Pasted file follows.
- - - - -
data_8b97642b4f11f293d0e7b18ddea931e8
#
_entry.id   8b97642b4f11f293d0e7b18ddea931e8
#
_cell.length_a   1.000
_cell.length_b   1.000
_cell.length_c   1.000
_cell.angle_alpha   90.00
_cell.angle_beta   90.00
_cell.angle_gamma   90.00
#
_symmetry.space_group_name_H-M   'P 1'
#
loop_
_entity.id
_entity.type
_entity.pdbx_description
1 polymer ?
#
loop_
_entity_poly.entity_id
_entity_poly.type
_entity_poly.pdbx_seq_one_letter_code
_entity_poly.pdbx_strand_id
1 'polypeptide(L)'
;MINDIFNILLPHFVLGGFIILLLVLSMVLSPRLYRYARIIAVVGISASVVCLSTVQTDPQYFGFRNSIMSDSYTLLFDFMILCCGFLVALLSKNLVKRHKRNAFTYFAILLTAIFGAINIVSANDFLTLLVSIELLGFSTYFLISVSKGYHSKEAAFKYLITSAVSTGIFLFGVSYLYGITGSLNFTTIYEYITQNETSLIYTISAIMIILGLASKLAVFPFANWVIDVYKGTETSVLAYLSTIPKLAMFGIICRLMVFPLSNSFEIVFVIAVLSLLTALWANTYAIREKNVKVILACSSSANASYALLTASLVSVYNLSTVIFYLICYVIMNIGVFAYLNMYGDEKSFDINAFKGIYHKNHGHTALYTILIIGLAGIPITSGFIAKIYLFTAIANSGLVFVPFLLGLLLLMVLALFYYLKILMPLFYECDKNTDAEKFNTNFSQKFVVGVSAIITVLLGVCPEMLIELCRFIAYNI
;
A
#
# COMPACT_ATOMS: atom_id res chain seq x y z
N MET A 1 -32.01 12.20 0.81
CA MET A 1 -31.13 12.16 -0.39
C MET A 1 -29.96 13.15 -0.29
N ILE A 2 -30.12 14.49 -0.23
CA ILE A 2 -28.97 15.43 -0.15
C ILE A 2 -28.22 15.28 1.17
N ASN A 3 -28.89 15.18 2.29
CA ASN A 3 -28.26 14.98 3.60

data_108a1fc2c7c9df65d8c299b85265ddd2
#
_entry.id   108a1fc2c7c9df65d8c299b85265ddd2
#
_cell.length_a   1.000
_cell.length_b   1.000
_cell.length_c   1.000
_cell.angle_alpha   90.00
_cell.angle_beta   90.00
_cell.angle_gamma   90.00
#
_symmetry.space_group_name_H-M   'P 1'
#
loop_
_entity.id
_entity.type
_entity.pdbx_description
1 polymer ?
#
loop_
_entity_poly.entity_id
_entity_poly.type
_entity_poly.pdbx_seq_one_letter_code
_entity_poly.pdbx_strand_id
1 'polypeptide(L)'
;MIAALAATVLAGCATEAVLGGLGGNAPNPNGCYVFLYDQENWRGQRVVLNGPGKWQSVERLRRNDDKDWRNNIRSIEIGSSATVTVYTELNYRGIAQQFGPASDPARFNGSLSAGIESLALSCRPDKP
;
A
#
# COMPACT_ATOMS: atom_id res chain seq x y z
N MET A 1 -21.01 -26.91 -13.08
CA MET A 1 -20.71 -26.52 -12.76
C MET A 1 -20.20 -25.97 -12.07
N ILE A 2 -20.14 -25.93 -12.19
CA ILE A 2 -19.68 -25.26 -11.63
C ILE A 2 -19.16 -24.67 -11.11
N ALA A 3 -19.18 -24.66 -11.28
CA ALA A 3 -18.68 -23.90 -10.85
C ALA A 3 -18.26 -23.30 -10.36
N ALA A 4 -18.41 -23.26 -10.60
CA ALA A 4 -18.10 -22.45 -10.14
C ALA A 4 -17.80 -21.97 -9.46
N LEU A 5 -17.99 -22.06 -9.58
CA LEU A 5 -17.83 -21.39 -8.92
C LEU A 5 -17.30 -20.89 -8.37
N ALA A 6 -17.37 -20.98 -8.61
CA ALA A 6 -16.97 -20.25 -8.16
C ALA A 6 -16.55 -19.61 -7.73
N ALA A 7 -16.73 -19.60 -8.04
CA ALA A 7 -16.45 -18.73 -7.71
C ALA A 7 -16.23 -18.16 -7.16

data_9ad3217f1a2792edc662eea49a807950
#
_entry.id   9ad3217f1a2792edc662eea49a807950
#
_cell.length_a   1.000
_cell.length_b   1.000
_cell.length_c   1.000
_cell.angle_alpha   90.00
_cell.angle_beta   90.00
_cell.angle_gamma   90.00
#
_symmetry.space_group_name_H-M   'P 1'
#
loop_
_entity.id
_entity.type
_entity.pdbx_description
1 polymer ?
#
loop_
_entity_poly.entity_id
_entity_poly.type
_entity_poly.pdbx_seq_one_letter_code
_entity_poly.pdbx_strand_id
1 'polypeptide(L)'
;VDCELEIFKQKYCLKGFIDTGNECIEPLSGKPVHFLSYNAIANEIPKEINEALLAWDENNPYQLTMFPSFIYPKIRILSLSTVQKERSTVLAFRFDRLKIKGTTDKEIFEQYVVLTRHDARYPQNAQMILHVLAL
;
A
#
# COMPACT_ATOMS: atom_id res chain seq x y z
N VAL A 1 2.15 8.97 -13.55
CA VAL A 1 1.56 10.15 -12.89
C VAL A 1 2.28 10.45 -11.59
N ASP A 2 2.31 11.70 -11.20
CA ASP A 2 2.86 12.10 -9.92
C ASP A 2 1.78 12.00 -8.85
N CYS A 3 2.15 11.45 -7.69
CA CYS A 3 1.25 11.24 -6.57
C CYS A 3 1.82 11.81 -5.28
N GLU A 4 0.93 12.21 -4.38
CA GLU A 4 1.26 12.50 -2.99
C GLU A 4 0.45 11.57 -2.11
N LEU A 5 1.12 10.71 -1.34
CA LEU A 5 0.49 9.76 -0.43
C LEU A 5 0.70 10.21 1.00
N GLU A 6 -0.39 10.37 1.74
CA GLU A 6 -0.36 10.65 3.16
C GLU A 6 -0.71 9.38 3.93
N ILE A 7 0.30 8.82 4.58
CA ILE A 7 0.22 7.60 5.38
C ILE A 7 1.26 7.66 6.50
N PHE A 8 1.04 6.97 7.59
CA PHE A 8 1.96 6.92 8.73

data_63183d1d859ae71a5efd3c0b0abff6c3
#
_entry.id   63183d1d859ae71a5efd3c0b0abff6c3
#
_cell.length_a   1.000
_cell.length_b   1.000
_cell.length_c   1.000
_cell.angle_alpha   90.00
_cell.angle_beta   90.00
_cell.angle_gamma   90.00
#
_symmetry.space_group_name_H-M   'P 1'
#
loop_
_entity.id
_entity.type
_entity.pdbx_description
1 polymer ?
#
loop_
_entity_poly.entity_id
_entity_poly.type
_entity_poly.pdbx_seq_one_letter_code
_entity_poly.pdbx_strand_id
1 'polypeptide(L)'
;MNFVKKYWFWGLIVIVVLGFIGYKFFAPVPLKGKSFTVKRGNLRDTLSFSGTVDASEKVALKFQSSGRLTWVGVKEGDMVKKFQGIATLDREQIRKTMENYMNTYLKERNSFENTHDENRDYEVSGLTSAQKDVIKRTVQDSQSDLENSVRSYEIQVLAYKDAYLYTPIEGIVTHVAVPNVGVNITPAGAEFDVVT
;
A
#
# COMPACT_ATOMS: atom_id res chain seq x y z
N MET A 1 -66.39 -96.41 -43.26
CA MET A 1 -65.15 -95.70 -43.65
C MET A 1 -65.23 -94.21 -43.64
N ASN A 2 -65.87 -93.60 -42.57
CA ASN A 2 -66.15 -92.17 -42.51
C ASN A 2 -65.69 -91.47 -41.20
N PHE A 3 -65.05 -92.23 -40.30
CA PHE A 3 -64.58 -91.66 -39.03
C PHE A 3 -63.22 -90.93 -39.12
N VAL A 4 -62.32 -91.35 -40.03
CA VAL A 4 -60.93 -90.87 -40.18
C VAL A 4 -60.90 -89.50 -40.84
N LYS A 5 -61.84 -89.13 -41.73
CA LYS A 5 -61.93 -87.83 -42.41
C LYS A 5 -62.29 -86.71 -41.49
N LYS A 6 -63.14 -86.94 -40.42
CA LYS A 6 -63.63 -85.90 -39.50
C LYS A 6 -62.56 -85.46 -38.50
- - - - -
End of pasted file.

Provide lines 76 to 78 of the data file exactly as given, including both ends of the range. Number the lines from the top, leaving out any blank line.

CA ALA A 3 -18.68 -23.90 -10.85
C ALA A 3 -18.26 -23.30 -10.36
N ALA A 4 -18.41 -23.26 -10.60